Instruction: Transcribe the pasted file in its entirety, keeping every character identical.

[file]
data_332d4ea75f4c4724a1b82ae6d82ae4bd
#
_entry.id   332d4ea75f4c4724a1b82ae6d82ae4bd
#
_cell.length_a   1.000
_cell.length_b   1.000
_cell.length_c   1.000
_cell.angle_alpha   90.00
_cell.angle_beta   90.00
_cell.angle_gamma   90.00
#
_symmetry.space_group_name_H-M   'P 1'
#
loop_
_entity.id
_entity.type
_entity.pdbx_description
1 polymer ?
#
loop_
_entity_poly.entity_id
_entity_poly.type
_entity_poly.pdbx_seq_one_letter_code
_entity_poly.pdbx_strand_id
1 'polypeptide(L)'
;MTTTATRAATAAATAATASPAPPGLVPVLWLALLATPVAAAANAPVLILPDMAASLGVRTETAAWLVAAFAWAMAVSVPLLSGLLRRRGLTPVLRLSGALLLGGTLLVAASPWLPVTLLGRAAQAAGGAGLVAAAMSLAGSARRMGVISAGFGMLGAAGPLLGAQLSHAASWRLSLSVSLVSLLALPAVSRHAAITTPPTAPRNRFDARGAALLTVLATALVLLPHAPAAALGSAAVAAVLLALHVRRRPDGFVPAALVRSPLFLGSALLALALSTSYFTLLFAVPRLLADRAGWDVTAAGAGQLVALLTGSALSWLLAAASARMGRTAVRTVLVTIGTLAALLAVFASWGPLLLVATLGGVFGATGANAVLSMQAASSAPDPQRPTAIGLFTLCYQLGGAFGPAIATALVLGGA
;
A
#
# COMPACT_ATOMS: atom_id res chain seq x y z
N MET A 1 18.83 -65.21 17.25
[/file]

data_332d4ea75f4c4724a1b82ae6d82ae4bd
#
_entry.id   332d4ea75f4c4724a1b82ae6d82ae4bd
#
_cell.length_a   1.000
_cell.length_b   1.000
_cell.length_c   1.000
_cell.angle_alpha   90.00
_cell.angle_beta   90.00
_cell.angle_gamma   90.00
#
_symmetry.space_group_name_H-M   'P 1'
#
loop_
_entity.id
_entity.type
_entity.pdbx_description
1 polymer ?
#
loop_
_entity_poly.entity_id
_entity_poly.type
_entity_poly.pdbx_seq_one_letter_code
_entity_poly.pdbx_strand_id
1 'polypeptide(L)'
;MTTTATRAATAAATAATASPAPPGLVPVLWLALLATPVAAAANAPVLILPDMAASLGVRTETAAWLVAAFAWAMAVSVPLLSGLLRRRGLTPVLRLSGALLLGGTLLVAASPWLPVTLLGRAAQAAGGAGLVAAAMSLAGSARRMGVISAGFGMLGAAGPLLGAQLSHAASWRLSLSVSLVSLLALPAVSRHAAITTPPTAPRNRFDARGAALLTVLATALVLLPHAPAAALGSAAVAAVLLALHVRRRPDGFVPAALVRSPLFLGSALLALALSTSYFTLLFAVPRLLADRAGWDVTAAGAGQLVALLTGSALSWLLAAASARMGRTAVRTVLVTIGTLAALLAVFASWGPLLLVATLGGVFGATGANAVLSMQAASSAPDPQRPTAIGLFTLCYQLGGAFGPAIATALVLGGA
;
A
#
# COMPACT_ATOMS: atom_id res chain seq x y z
N MET A 1 18.83 -65.21 17.25